[From Tufts March 2010 Issue]
Know what your cat’s normal weight should be, and weigh her regularly. If she gains a pound, strive to get it off again. To properly address your cat’s weight issues, our veterinary nutritional experts pose these five questions:
1. What are you feeding your cat? Seek to raise protein levels and reduce carbohydrate and calorie levels. Cat food label recommendations are for intact, rather than spayed or neutered cats, so adjust them downward by 25 percent.
2. How are you feeding your cat? Don’t allow your cat unlimited access to food. Many cats will free-feed themselves into obesity.
3. Is your cat a couch potato? Make your cat’s indoor environment more interesting and provide interactive games and toys that encourage your cat to stalk, pounce and leap.
4. Does your kitten eat canned food? Kittens under 6 months of age are just learning what food is. Cats who have eaten only dry food all their lives might never accept canned food, says Debra Zoran, DVM, associate professor and chief of medicine at Texas A&M University’s College of Veterinary Medicine and Biomedical Sciences in College Station. At some point in your cat’s life, she may develop a disease, such as obesity, that is best managed with a canned prescription diet. If your cat won’t eat it, your treatment options are limited.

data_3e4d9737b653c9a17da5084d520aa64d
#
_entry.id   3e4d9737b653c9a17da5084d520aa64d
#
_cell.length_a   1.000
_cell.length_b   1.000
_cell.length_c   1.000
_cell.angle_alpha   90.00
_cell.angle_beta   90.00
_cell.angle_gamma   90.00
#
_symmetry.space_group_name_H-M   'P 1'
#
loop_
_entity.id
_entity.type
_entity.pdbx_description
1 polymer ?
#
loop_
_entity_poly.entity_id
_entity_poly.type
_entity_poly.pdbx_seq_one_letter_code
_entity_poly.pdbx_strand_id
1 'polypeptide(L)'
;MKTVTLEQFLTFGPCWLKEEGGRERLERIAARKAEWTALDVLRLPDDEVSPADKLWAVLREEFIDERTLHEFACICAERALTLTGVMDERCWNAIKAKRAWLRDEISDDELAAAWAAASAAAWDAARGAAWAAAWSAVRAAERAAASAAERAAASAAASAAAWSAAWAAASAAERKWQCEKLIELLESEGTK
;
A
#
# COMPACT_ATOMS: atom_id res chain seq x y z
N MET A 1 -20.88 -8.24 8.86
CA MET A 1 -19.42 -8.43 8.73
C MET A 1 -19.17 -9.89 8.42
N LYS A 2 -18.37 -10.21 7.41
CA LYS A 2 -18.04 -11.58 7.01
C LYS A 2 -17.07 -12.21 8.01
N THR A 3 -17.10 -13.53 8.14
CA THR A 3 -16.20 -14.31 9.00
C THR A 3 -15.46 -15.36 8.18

5. Does your overweight cat eat the same food as your cat who is at a healthy weight? Try feeding them in separate locations, or monitor the situation while you open the mail or brush your teeth, suggests Dr. Zoran. Afterward, remove any leftovers. It only takes a few minutes, and the payoffs can be huge.
— By Elissa Wolfson